Arne started to play trombone in the town’s boys brass band, the Larvik Guttemusik, established in 1917. Music reading lessons and rehearsals took place at the school established in 1886 in Rombergata, known for short as "Rombær’n" (closed in 1984). Today it is the town hall building.
Herman Sachnowitz (1921–1978), a Jewish boy living in Larvik with his family, played trumpet in the boys and youth brass bands. In October 1942, his whole family was taken to the extermination camp in Auschwitz. Eight members of his family perished there (his father, three sisters and four brothers; his mother died before the war), Herman was the only one to survive, because he played the trumpet in the camp’s orchestra. He recounted his experience from the camp in Arnold Jacoby's book, Det angår også deg [It concerns you as well].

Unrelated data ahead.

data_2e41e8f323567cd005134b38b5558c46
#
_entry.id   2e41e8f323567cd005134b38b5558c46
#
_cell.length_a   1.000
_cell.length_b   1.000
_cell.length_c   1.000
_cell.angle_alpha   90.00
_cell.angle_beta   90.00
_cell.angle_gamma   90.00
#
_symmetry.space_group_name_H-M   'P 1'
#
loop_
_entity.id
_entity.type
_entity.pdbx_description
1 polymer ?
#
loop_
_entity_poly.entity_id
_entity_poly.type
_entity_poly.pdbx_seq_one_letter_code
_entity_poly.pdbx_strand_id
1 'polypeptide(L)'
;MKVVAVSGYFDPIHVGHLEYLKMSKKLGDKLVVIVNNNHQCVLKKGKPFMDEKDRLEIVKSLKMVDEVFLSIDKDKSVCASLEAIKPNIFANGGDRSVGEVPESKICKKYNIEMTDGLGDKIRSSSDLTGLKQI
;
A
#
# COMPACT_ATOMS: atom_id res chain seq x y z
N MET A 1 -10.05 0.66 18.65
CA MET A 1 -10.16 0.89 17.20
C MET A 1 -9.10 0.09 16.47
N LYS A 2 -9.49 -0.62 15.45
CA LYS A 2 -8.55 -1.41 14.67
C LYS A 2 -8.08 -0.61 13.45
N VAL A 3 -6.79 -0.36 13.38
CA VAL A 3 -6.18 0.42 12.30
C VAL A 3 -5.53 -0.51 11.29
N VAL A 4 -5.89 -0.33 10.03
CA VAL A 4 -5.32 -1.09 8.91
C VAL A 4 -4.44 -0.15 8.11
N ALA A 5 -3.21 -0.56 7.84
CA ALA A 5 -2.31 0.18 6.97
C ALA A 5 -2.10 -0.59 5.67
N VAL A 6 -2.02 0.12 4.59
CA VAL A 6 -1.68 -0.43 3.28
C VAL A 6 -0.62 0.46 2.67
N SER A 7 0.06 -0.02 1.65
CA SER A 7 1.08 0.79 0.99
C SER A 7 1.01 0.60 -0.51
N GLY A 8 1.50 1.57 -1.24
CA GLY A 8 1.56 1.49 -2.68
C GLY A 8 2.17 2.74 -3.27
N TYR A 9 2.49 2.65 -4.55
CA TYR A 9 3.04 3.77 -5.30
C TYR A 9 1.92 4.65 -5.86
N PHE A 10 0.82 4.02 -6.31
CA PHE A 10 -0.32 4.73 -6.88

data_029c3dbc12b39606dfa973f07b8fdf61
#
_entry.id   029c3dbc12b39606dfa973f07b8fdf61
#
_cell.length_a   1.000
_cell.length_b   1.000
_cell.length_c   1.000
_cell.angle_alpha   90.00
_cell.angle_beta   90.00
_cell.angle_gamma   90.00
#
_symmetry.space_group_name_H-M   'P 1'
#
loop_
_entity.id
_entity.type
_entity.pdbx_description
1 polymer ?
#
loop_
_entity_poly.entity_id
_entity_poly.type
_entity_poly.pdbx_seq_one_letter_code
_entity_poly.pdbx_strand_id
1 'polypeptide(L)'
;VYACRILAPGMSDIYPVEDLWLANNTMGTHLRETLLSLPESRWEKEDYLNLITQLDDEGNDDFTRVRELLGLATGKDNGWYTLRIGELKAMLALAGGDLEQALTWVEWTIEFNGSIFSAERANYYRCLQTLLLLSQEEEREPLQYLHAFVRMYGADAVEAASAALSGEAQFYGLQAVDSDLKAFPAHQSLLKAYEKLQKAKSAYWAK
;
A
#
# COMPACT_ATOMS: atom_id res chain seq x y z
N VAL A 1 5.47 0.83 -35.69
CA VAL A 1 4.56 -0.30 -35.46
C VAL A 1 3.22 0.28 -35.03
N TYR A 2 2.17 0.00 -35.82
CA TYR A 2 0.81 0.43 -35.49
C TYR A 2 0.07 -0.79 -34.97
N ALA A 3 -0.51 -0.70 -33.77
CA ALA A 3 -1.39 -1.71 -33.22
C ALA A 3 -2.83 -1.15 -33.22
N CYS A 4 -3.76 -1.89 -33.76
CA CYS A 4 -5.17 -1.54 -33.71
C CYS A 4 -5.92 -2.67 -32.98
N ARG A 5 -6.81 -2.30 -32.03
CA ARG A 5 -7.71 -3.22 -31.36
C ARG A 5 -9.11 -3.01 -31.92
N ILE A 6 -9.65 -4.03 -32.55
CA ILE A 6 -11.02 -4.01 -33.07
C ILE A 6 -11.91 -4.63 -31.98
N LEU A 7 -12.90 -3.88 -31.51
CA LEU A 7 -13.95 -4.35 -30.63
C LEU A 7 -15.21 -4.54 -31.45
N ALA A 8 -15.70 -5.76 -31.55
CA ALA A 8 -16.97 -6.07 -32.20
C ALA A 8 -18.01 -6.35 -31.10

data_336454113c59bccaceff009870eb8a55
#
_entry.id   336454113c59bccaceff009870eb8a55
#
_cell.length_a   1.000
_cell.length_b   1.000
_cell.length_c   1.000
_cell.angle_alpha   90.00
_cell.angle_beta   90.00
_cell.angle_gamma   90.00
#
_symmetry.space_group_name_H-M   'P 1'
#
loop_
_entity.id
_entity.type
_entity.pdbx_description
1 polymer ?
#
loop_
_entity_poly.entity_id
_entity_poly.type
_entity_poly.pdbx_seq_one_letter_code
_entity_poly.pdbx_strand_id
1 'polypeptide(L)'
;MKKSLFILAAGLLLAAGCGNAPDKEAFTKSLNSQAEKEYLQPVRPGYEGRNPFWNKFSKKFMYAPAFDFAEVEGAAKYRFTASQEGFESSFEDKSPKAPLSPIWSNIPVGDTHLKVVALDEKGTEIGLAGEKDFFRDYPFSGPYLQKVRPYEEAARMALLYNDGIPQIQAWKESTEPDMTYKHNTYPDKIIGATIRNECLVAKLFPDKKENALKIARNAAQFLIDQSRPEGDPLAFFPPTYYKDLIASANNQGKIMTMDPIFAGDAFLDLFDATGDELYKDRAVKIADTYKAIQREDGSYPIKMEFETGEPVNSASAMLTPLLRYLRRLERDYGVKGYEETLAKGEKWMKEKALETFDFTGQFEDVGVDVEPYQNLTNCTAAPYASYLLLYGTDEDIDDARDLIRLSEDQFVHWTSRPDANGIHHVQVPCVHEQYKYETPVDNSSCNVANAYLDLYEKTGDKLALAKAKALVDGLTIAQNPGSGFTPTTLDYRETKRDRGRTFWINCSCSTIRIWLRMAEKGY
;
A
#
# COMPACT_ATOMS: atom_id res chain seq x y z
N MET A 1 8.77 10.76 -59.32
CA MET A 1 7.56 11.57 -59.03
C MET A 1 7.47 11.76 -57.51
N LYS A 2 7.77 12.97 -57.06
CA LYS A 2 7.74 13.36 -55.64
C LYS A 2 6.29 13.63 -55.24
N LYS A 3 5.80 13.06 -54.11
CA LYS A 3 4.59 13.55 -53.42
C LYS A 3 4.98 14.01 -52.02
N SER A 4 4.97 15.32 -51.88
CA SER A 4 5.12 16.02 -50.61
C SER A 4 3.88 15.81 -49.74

When Herman came back to Larvik after the war, Arne Nordheim and the whole orchestra greeted him with music at the train station. The two musicians met later many times when Herman Sachnowitz moved to Oslo. Their discussions inspired Arne to study the history of the Jews and to use Hebrew in some of his works.
Nordheim gave up trombone after he moved to Oslo (1948), but his experience with that instrument later gave rise to a number of interesting and playful works for the trombone repertoire:
Help for clarinet, trombone, piano and cello (1972),
The Hunting of the Snark (based on a nonsensical poem by Lewis Caroll) for solo trombone (1980),
The Return of the Snark for trombone and tape (1988; rev. 1990),
Fonos for trombone and orchestra (2003).